Tag Archives: opinion

A Blog for Each Personality

21 Sep

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When writing a blog, conventional wisdom says to be consistent, keep on topic and start a new blog for every one of your multiple personalities.

If you have very prolific personalities, that works great.  But if you have some personalities that only crank one post a year, then you’ll just have blog drift.  That’s where your blogs drift off into nowhere and you have to go find the blog next you want to post because you have no idea where it went.

Originally blogs were not so specialized.  The goal wasn’t to conquer the universe.  Now, whoever has the most readers wins.   It was once about writing.

Everyone is busy and the information age has become information overload.  I admire the bloggers that keep on writing for the sake of writing.  Like a zen monk sitting on a rock, they just are.  Whatever they are is fine.  And it shines through.

In blogs you will find original, unedited voices. I enjoy the blogs where all the personalities get to play in one blog.  Who needs a separate blog for every topic?  I like diversity.  If you’re looking for the most readers, maybe.  What is your goal?  To write or accumulate?

Horse Drama

23 May

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The vast majority of the horse world is occupied by drama.  Often you don’t just buy  a horse, you buy a horse drama.  And it’s hard to not buy one.  It comes free with the horse whether you want it or not.  Sort of like an extended warranty.

When you go to buy a horse, the trouble begins.  If the horse is so great, why are they selling him/her?   Common answers include:  “no time” (to get bucked off),  “need to downsize” (got bucked off), “horse too small”  (bucked kids off), “injury prevents riding” (got bucked off and broke shoulder), “too many horses” (this one bucks so I’m selling it and keeping the others) “daughter lost interest” (because horse bucked her off).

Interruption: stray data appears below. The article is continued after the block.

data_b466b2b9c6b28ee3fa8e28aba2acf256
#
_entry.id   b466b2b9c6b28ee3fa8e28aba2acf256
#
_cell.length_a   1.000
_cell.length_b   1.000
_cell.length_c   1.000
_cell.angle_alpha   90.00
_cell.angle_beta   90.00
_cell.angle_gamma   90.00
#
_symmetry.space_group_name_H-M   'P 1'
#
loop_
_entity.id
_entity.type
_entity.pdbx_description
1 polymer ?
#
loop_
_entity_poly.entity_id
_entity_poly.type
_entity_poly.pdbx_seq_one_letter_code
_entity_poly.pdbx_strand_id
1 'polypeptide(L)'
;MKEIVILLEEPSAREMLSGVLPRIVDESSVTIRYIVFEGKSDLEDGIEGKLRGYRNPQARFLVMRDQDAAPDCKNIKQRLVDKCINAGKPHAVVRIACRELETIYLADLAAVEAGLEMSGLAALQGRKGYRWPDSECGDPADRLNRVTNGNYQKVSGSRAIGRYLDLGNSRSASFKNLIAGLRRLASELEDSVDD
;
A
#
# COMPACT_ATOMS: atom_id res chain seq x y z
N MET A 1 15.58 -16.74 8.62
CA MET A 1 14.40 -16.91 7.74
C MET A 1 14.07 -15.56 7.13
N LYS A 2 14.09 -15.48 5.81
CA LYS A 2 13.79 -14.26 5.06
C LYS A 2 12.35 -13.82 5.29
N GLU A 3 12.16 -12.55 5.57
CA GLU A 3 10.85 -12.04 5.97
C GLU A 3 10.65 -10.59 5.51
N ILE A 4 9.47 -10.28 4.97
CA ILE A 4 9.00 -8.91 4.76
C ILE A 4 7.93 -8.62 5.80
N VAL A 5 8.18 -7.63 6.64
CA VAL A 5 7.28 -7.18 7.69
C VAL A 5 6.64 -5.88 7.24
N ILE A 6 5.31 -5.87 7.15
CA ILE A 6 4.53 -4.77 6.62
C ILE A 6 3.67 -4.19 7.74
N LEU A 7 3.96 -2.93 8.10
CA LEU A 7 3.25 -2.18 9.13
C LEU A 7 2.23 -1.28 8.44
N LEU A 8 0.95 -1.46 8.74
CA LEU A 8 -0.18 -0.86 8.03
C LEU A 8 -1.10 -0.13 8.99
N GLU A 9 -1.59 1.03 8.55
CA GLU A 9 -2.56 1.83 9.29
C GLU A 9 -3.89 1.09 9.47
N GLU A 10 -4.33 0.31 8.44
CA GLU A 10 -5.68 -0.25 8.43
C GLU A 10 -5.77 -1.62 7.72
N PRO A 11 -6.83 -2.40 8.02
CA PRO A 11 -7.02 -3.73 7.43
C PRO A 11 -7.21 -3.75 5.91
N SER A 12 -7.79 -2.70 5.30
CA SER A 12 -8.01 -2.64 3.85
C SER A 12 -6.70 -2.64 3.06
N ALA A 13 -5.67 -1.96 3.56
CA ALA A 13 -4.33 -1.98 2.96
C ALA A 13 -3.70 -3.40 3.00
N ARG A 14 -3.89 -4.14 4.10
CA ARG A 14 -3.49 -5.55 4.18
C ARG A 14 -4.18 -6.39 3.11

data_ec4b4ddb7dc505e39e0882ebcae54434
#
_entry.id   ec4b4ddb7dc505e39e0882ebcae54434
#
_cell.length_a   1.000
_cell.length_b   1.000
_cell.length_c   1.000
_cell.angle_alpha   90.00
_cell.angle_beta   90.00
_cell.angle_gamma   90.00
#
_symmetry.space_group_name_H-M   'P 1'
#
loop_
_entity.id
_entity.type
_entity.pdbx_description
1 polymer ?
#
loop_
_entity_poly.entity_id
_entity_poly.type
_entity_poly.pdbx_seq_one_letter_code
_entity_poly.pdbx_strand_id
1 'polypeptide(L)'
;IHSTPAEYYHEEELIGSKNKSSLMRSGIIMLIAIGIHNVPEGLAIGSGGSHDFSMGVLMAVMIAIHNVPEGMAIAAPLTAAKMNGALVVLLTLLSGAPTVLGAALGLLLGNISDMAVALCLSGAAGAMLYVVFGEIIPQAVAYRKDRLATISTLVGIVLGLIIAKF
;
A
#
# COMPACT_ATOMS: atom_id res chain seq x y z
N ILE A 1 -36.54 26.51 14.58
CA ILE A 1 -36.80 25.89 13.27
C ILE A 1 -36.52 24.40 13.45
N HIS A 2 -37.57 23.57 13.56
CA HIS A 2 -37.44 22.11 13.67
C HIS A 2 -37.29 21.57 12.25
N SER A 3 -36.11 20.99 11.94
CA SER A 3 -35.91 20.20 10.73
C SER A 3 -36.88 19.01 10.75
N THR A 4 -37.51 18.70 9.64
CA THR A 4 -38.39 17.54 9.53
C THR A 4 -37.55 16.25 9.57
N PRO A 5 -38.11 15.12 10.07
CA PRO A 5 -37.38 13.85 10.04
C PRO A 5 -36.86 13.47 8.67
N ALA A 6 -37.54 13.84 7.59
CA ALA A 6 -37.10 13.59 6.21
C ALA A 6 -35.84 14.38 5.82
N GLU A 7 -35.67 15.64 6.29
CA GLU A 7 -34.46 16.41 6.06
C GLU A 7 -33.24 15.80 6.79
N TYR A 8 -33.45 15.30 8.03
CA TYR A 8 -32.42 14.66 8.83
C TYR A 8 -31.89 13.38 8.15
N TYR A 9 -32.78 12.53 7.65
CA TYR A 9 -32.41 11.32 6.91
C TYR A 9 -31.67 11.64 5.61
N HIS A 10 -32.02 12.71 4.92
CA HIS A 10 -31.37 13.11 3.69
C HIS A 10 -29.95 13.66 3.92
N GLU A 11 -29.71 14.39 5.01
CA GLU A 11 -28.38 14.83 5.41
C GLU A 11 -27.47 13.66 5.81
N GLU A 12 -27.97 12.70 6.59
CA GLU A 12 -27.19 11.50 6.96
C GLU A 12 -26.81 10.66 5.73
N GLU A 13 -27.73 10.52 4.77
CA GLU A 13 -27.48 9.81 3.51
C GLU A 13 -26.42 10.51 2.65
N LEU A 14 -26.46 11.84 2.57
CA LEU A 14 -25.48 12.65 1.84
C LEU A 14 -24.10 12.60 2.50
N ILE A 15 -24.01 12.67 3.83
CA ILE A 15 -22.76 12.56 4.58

If you do like the horse, suddenly the price goes up.  Or a million other strange things happen that make being abducted by aliens seem ordinary in comparison.  If you enjoy shopping too much, try to buy a horse.  Soon you will never want to shop again.  Even for groceries.  So you should stock your pantry well before attempting this exercise, so you don’t starve.

After I bought the raffle ticket for $1 to win a draft horse at the fair, I broke out in a cold sweat.  What if I won?  What would I DO with the draft horse?  Where would I put a draft horse?  Thankfully I did not win a draft horse.

Unlike Katie herself,  Katie’s purchase was without drama.  And she is small, so unlike a draft horse, I have a place to keep her.  She was one of the simplest horse purchases I ever made.  She is a zen horse- she keeps me honest.  And humble, by humiliating me at shows.  So I never get too full of myself.  She keeps me in “beginner mind”– the place where magic happens, and I am grateful for that.  It is much better than drama land.

What Brings People to Read a Blog

19 Apr

For some time I’ve been pondering what draws some, um.. let’s say…NOT family friendly bloggers to hop over and read my tales of horses, farm life, zen, art and rainy weather.

It’s all unicorns and rainbows here.  And fluffy kittens.  The unicorns have pet fluffy kittens.  So do the rainbows.  There’s no innuendo present.  Or past.

I’ve discovered some very cool blogs by seeing who stopped by.  And then there are a few that require brain bleach.   So there you have it.  Whenever I figure this one out, I suspect I won’t want to know.

Divine Discomfort and the Talking Santa

1 Apr

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Katie will be back soon, she is busy eating and bossing around other minis.

Divine discomfort.  How do you tell it from the regular kind?  I am not a person who likes change or taking risks.  I don’t need to run the fastest and jump the highest.  I’m more likely to run the slowest, then trip over the jump.

Most of my friends like to go to Great Wolf Lodge, a giant indoor water park with stuffed, talking animals sticking out of the walls.  It was my worst nightmare.  Worse than the motion-activated, dancing Santas that populated Sears a few years ago.  I had to go through Sears to get my daughter, then age two, shoes.  She would start screaming every time we went past a life-sized plastic Santa that suddenly started singing and doing the twist.  She developed a Santa phobia that lingered for years.  I know somewhere there is a landfill full of life-sized talking Santas.  Someday an archeologist will dig them up along with the singing plastic trout.